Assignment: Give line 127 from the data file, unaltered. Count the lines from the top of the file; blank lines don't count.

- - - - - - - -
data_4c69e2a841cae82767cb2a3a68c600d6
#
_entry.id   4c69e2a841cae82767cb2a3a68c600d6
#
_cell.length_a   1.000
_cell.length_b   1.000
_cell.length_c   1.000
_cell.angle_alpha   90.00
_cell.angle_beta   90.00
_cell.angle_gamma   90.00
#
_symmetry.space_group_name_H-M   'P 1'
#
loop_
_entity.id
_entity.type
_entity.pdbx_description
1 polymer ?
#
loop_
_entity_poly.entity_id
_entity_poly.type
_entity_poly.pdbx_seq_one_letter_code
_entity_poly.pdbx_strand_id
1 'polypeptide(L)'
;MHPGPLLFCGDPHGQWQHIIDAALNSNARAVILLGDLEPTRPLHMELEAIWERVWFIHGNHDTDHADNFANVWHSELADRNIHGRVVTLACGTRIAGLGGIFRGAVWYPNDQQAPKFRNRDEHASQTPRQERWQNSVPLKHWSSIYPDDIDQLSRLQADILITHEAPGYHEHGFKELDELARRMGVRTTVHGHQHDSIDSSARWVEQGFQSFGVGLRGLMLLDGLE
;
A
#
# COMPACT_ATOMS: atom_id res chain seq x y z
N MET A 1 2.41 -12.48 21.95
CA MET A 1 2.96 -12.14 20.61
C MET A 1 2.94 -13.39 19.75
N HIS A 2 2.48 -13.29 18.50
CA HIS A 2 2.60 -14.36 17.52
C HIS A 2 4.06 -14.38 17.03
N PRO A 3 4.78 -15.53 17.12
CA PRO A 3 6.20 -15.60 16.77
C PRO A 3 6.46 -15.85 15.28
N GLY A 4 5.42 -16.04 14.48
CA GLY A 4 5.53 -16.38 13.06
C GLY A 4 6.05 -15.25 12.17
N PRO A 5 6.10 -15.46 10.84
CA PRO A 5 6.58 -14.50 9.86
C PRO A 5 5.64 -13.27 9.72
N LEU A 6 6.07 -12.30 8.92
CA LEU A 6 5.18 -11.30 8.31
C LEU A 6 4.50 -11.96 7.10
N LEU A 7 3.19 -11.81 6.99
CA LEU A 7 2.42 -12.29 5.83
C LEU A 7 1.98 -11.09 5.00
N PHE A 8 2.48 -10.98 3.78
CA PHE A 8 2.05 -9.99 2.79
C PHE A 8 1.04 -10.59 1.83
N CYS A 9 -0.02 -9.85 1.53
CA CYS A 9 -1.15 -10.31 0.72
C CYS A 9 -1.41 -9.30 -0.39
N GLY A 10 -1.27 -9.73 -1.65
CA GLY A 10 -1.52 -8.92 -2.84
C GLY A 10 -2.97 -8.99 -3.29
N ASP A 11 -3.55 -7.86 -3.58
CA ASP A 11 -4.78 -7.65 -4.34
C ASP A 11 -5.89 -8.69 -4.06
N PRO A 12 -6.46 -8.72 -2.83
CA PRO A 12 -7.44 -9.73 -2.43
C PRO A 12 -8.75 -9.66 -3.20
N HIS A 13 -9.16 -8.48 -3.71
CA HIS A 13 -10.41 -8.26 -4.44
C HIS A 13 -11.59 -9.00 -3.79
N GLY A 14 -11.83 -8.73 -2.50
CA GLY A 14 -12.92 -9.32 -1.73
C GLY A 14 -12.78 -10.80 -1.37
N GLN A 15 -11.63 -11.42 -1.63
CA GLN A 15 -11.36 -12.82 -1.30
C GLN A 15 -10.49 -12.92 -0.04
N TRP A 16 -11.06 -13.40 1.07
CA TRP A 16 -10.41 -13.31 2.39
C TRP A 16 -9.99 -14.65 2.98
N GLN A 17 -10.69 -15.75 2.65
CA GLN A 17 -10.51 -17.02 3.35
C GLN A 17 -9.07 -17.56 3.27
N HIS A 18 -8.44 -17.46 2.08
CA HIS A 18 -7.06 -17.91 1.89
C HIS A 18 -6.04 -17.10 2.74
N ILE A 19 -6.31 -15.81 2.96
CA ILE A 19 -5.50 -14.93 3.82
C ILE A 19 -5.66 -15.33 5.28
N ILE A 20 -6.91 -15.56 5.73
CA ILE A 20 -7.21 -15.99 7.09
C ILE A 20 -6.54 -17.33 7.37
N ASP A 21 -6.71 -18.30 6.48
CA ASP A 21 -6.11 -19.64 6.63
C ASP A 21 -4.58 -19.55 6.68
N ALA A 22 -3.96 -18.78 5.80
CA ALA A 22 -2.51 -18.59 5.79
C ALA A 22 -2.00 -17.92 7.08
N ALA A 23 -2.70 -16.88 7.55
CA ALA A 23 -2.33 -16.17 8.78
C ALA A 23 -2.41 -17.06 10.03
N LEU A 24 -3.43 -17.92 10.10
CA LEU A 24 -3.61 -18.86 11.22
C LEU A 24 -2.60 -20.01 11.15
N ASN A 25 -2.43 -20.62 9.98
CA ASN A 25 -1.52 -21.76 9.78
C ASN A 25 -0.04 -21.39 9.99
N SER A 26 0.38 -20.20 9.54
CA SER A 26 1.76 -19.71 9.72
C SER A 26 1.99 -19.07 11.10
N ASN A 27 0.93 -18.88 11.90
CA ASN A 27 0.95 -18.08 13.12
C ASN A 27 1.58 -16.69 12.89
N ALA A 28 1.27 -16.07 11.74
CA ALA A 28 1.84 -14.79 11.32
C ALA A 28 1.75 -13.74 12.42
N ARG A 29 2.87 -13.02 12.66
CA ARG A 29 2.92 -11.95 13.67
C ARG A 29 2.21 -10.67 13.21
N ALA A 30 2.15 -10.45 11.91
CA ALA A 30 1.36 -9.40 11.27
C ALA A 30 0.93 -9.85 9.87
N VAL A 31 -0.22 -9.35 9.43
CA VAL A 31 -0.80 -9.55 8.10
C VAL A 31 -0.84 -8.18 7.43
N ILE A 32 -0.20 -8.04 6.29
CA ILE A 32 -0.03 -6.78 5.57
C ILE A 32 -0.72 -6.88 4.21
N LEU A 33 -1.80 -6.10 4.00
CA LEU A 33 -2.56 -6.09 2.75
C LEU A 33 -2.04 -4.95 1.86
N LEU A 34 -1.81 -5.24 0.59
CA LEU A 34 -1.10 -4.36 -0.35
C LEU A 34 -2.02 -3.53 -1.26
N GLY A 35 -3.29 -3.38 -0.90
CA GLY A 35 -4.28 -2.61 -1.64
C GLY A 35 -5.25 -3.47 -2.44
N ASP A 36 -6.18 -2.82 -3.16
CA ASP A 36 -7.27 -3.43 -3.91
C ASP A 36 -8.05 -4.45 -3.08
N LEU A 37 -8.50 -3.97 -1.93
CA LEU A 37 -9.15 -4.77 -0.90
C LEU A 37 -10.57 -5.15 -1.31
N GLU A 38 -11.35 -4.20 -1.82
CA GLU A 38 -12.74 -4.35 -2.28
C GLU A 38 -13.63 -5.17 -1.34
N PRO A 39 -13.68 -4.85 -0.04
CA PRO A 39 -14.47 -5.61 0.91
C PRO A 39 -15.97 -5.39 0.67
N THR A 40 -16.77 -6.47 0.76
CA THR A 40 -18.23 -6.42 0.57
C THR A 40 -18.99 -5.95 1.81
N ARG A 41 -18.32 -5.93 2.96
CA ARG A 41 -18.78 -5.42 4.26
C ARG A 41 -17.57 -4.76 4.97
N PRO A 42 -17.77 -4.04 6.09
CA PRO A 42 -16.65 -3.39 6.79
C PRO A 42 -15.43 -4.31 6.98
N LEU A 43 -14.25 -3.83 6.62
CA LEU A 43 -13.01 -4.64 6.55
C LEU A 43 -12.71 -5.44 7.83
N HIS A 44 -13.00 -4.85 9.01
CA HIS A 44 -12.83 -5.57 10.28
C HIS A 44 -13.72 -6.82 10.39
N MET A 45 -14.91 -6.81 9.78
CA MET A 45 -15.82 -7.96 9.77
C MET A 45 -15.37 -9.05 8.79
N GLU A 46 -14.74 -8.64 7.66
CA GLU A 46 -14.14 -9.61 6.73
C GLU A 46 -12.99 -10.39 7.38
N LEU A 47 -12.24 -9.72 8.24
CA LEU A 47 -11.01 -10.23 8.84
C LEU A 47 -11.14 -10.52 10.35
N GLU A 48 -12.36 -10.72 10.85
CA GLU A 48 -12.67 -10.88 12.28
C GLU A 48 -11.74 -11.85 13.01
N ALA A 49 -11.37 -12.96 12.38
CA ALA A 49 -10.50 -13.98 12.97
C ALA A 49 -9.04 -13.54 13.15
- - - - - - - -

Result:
N LEU A 33 -1.80 -6.10 4.00